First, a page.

I almost cried reading your post! I'm going through a similar situation right now. It seems like one obstacle after another keeps popping up, and for the last month I've been struggling to get my 15 week old, baby boy to latch on for even a few minutes. Most of the time he screams and arches his back when I try to get him to nurse.
I read that nursing strikes don't last long, so I thought we would get through it but after four weeks I finally called my lacation consultant. I talked with her last Sunday and we set an appointment for this past tuesday; she told me that in the mean time my main goal should be to pump every 3 hours for 15-20 minutes for a total of 6 or 7 times per day.
I also have the Medela Pump in Stlye Advance. I'd already been pumping a little each day, but still...when I started pumping last Sunday I didn't even get 1oz each time...so discouraging.
At our appointment my lac. consultant told me I definitely needed to rent the Symphony pump. She said that it's much more fine tuned to be like actual nursing and that it would make a huge difference. I'm really happy that I rented it because within a couple days I noticed a difference. Like I said, last Sunday I got less than 1oz each time I pumped, a total of five ounces that day, but today (1week later) I've been getting 2 or more. I know it doesn't sound like much but my supply has more than doubled; I got 10.75oz total today vs. 5 a week ago.
Also my consultant brought a Medela starter Suplemental Nursing System for me to use.
You should really check this out...it's been so much help! you attach the feeding container to your bra, and attach a thin tube at your nipple where the baby feeds. When the baby latches on he'll immediately get food from the tube, which makes him stay on and suckle until your flow is stimulated. Also, when he's recieving your milk it will stop coming from the tube.
When I used it with the consultant the first time my son finally latched on and stayed on...he hadn't done that for so long! I could tell when he was getting fed from the Supplemental Nursing System bc my expressed milk (you can also use formula) would bubble inside the feeding tube; when it wasn't "bubbling" it felt good to know he was getting milk directly from me!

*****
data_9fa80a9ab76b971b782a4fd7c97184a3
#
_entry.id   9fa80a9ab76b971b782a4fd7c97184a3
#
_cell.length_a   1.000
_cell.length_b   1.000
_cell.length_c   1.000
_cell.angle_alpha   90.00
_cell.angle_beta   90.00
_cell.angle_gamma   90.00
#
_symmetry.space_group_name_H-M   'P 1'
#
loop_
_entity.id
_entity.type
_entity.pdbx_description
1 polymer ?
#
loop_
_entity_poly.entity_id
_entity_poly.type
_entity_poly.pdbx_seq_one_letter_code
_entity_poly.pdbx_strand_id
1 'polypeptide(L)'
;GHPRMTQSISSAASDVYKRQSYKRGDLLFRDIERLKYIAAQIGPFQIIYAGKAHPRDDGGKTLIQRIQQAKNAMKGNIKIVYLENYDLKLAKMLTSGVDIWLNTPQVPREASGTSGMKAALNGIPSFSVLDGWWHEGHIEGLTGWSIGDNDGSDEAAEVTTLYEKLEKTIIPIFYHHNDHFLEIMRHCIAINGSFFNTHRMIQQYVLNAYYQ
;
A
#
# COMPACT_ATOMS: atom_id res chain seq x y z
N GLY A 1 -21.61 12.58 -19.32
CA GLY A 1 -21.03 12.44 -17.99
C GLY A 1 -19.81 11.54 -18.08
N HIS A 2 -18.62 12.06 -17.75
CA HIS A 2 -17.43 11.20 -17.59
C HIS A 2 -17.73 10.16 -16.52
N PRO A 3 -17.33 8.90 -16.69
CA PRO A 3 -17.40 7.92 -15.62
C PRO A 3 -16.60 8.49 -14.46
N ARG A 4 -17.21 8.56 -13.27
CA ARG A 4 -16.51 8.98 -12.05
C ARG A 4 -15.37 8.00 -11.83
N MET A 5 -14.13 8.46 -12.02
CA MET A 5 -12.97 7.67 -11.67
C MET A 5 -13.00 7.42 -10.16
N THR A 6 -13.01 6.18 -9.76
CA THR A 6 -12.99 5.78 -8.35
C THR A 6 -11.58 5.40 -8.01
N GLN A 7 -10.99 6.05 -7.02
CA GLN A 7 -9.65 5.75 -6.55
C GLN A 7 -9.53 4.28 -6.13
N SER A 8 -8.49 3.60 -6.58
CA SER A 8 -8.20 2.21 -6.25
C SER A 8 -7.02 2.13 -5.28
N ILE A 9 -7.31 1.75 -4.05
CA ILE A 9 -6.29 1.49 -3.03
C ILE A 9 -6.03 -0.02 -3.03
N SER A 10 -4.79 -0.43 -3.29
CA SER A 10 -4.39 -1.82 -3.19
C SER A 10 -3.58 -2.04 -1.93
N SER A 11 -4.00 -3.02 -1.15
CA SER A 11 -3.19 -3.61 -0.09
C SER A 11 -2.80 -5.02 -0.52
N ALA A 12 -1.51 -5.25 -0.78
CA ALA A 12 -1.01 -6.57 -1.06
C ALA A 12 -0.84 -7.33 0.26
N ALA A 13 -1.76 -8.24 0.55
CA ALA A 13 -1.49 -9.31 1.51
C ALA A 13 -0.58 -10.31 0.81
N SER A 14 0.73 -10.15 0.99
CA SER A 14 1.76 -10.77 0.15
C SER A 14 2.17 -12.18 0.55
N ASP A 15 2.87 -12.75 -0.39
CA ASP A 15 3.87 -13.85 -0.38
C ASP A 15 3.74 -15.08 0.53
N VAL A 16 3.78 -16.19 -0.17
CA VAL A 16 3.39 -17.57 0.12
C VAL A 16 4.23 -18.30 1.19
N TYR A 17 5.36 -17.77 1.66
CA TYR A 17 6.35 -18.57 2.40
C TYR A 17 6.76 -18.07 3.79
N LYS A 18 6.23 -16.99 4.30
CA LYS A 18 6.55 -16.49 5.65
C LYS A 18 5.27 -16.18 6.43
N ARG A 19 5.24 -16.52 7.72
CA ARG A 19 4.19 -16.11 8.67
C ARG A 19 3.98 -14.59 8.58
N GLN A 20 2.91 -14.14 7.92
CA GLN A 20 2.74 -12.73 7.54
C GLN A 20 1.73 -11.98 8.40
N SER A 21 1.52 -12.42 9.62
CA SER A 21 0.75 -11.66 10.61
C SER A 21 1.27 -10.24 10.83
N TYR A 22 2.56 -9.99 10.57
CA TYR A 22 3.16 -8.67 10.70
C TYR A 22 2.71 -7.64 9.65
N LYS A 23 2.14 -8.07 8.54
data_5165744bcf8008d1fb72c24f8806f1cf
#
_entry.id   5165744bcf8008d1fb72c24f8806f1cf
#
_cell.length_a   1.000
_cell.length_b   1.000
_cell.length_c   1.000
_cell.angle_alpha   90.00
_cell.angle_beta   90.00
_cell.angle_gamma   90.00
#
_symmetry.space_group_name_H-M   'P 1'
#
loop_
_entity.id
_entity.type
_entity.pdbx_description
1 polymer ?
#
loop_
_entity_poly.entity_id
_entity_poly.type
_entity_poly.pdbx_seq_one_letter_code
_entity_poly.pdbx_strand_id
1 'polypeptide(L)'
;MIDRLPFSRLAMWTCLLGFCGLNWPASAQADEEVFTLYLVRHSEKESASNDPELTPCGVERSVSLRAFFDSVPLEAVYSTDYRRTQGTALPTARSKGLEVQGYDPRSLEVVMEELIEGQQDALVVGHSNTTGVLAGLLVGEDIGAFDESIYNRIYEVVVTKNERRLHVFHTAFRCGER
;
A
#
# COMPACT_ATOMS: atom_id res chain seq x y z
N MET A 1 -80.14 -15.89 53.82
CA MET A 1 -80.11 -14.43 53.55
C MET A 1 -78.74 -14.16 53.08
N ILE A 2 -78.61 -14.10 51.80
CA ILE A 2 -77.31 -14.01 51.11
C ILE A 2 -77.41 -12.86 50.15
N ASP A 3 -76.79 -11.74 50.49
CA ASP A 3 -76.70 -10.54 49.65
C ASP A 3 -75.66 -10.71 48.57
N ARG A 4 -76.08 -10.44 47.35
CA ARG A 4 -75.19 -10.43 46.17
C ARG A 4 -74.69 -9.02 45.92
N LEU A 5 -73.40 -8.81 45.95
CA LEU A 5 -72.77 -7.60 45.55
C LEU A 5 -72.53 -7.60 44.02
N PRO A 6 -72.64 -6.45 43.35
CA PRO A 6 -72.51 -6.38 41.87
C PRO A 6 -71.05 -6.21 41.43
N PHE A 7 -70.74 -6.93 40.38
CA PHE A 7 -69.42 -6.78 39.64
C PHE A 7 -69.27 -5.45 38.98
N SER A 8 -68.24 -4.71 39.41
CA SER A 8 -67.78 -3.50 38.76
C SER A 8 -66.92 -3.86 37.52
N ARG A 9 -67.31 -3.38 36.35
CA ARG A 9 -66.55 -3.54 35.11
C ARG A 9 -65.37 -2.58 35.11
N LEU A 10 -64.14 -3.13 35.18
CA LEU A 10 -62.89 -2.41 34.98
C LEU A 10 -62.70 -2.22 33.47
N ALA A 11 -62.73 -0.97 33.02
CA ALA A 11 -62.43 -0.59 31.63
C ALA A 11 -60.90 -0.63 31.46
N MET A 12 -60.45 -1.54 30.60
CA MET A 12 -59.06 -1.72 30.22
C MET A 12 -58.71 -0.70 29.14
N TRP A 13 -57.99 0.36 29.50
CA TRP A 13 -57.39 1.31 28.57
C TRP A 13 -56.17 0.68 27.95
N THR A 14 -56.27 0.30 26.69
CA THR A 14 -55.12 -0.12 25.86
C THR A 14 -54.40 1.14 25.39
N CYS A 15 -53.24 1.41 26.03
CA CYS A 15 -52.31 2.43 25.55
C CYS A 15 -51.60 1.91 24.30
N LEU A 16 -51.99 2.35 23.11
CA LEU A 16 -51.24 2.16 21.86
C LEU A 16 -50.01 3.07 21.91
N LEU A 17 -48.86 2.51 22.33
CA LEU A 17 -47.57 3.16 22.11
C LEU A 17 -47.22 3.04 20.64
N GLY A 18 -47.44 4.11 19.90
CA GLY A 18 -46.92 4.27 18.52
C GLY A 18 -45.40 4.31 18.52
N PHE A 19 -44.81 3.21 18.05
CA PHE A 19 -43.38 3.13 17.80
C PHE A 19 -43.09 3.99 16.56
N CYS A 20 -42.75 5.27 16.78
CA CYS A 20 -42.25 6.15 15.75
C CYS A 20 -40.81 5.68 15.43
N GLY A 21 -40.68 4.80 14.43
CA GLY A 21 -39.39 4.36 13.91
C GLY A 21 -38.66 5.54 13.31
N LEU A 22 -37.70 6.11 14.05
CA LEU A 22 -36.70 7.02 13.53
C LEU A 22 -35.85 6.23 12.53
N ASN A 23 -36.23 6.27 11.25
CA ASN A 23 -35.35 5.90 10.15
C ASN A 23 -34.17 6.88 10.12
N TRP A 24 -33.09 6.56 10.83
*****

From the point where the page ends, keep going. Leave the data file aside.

The system really encourages the baby to stay latched on, because even when he's not getting milk from you he continues to get it from the tube. The fact that the baby stays on and suckles at your breast is great bc it helps to stimulate your body to produce more milk...and no breast pump could do a better job of that than your baby!
I thinking our nursing problems are very similar, so I'll share what my consultant told me to do:
1. Rent Medela Symphony Pump
2. Pump 15-20 minutes every 3 hours, for a total of 6-7 times a day. You don't have to pump late at night/ wake every three hours to pump; she said when he goes down for his long stretch of sleep at night I should also sleep...plus, your supply is lower at night.
She also said not to stress if there's a rough or busy day when you can only pump 4 or 5 times...just do your best to stay on track.
3. Use Starter Supplemental Nursing System 2-3 times a day. When using the system, if your baby still fusses over nursing make sure you have a bottle within reach so you can sooth him, and once he's relaxed try and get him back on the breast.
Also, if you do buy the kit...
The directions will tell you to place the feeding tube on the top of your breast, so that it comes down over the top of the nipple. However, my consultant has found that with older babies (3+months) it's better that the tubes comes across the side of the breast, and over the nipple from the side...this definitely worked better for me and my son.
You can buy the kit on amazon for $20...besides the Starter Supplemental System that I'm using, there's also one for more long-term use that's a little more expensive.
4. She also said I could try and get him to nurse (without the supplemental system) when he wakes to eat during the night. She said most babies eat less at night, plus they're usually groggy, so even a low supply will sometimes satisfy them. I'm still having trouble with this, so I keep a bottle near by to make sure he doesn't get too upset if I'm not producing enough milk for him.
5. I asked if I could do anything else to help get my supply up, and she said that the Mother Love More Milk Plus tablets are able to help some women but not everyone notices much of a difference.
I'm from the Chicago area and my consultant's name is Carol Chamblin. She's mentioned that women from all over the country email her, and she's always more than happy to answer questions. She's really awesome and knows what she's talking about when it comes to breastfeeding...if you're interested here's the link to webpage.
Also her email address:
I'm sorry for writing so much! When I read your post I felt like I could have written it. I've also been feeling depressed over how difficult nursing has been. I also have ppl in my life who have been less than encouraging about trying to continue with nursing.
I really think Carol has helped to get me back on the right track. I'm sure she'd have some great & loving advice to share.
Hope you and the baby are doing well!